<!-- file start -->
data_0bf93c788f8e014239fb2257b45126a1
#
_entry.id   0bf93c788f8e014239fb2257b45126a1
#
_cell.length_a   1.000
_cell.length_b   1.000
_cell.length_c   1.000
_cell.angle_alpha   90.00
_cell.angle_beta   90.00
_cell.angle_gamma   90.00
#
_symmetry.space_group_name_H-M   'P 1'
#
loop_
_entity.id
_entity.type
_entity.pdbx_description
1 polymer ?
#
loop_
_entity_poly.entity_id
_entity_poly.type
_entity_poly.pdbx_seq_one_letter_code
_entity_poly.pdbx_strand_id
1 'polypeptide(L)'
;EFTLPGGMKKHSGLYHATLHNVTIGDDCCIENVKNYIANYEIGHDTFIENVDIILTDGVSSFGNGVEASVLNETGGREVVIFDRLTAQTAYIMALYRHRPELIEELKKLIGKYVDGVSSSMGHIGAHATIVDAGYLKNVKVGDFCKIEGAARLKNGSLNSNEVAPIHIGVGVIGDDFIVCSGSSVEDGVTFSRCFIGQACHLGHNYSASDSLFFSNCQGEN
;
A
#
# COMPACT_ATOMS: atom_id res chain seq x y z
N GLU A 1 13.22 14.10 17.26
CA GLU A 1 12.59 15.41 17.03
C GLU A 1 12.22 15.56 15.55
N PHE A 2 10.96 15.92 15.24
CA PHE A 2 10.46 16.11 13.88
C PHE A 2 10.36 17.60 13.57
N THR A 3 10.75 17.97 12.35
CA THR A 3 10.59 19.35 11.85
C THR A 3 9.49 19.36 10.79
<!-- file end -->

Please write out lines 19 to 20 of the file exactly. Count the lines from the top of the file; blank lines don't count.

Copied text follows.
#
loop_